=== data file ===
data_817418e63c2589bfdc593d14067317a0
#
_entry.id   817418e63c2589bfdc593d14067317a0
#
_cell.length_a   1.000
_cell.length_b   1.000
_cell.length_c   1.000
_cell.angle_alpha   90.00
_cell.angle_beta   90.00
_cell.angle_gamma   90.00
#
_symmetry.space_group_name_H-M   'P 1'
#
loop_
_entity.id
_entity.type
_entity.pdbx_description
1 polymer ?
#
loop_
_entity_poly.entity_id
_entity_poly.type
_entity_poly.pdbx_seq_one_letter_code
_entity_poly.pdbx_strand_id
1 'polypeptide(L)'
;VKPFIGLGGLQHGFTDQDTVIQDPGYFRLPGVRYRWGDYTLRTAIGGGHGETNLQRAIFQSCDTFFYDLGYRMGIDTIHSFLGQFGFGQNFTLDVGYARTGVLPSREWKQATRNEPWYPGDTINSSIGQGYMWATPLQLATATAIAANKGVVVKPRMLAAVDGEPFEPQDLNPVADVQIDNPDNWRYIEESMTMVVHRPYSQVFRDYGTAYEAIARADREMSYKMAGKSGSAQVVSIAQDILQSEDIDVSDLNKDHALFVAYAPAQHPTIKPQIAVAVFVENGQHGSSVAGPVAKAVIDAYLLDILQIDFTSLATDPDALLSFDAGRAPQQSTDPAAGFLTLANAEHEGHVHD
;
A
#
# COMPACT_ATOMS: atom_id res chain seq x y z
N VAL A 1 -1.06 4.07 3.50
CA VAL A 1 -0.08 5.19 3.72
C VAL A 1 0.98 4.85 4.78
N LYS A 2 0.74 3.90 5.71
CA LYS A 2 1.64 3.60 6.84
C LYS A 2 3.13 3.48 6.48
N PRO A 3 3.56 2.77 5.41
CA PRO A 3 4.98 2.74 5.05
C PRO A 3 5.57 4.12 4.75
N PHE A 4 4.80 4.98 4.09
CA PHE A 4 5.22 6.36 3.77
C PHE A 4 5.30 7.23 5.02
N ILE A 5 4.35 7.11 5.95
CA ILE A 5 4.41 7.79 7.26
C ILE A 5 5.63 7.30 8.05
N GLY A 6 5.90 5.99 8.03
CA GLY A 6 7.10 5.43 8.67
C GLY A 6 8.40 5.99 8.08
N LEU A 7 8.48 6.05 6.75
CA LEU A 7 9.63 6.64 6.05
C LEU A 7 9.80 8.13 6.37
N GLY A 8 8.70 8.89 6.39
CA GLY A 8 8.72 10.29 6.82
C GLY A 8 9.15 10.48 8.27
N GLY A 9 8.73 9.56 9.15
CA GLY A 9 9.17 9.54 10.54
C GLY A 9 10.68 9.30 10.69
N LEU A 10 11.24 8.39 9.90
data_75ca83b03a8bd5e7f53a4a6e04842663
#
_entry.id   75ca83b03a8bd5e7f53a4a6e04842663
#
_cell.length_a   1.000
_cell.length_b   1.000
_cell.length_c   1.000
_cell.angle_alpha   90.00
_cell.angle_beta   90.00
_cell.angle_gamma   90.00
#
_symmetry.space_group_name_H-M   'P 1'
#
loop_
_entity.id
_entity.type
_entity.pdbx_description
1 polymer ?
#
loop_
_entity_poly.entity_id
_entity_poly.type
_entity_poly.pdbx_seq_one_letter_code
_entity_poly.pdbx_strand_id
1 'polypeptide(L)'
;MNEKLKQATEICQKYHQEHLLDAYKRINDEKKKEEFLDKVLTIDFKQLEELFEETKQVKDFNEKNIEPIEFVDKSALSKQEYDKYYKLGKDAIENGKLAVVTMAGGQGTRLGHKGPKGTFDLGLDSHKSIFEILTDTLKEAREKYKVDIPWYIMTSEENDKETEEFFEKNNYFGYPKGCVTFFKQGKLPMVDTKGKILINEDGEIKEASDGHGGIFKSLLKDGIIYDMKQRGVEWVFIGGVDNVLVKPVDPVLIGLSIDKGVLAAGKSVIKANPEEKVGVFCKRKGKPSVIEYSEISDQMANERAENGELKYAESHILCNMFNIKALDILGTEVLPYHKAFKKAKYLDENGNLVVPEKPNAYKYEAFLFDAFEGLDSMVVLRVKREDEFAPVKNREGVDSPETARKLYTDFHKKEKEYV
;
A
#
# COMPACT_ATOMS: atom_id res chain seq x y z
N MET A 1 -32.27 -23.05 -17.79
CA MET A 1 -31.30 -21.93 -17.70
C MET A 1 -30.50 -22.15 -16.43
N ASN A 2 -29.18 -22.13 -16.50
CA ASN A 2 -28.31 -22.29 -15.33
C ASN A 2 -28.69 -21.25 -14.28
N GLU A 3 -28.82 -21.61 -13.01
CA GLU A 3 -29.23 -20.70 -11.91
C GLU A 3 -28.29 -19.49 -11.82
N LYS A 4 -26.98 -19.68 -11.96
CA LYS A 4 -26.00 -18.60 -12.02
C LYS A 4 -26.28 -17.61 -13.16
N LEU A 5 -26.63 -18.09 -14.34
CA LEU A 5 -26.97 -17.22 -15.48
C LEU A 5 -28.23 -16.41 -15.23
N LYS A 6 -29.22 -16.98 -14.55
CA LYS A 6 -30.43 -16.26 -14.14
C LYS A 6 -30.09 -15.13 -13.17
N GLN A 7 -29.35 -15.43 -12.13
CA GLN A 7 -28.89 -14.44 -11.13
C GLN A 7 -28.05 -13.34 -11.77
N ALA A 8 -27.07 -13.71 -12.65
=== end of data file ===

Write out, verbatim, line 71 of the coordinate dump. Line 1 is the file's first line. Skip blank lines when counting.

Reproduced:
#